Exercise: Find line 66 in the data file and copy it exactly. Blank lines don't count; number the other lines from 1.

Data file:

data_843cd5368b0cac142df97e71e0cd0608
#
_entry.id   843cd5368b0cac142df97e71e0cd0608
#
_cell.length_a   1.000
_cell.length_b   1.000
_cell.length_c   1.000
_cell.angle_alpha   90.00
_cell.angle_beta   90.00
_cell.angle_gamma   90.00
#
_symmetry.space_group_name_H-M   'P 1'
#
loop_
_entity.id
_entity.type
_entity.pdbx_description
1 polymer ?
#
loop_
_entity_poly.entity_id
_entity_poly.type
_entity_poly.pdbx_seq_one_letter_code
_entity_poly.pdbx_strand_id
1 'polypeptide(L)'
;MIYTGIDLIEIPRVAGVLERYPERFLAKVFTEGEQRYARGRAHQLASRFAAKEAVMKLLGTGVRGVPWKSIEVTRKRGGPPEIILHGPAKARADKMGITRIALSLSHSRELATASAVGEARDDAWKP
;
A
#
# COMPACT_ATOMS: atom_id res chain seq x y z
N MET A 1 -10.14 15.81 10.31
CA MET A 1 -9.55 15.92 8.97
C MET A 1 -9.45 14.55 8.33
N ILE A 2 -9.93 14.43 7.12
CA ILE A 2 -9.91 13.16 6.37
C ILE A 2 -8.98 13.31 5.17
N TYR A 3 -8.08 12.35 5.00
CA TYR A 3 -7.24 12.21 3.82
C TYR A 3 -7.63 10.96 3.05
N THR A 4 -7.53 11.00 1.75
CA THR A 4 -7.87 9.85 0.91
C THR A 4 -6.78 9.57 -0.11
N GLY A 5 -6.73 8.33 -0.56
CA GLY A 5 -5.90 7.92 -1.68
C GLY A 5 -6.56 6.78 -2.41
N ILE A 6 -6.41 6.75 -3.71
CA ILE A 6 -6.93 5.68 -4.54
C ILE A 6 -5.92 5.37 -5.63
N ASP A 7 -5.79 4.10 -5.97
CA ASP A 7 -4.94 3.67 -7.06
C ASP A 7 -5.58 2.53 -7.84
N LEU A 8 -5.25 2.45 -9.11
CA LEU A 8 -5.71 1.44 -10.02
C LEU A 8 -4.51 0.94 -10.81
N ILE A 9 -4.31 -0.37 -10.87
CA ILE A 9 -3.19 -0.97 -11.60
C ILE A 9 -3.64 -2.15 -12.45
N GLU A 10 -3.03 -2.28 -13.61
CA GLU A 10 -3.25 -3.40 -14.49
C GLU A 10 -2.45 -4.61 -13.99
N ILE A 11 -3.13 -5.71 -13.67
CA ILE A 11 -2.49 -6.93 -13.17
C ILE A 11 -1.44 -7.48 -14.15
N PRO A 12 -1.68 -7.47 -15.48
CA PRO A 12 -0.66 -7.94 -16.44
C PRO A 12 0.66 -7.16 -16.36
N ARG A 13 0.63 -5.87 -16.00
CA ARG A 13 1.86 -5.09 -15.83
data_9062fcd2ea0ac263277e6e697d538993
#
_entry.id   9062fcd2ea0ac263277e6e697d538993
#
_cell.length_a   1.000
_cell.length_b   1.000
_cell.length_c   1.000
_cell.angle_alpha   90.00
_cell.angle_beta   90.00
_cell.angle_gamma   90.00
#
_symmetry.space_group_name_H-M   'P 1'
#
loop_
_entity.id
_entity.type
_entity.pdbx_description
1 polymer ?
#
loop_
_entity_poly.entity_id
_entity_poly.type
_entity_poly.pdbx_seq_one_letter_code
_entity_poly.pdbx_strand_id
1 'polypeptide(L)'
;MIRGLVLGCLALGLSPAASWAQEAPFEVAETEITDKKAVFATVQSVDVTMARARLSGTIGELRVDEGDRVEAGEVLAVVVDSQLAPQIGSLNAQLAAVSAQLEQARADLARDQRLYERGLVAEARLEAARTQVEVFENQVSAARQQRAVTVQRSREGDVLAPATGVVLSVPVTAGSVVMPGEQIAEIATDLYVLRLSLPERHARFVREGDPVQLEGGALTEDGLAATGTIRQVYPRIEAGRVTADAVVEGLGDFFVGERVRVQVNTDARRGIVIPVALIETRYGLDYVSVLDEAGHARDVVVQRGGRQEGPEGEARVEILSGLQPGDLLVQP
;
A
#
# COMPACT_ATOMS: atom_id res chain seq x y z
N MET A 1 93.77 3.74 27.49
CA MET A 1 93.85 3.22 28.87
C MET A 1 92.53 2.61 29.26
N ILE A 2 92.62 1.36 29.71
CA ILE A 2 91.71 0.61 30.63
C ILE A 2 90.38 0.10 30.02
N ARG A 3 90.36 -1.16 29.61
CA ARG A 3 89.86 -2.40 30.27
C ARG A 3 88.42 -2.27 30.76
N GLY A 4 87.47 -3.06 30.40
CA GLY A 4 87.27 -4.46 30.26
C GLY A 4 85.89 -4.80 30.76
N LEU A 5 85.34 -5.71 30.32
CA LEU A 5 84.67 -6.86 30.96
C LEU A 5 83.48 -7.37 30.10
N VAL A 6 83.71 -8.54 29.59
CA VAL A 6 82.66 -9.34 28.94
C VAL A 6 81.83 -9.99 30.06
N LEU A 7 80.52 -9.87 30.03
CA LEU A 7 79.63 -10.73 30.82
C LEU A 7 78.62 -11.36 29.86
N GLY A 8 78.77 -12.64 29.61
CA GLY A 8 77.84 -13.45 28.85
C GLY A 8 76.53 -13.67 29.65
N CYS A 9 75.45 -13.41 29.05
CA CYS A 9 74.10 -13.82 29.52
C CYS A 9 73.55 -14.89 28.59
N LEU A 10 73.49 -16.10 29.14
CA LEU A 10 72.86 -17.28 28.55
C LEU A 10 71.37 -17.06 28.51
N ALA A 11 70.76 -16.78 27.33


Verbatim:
C PRO A 12 0.66 -7.16 -16.36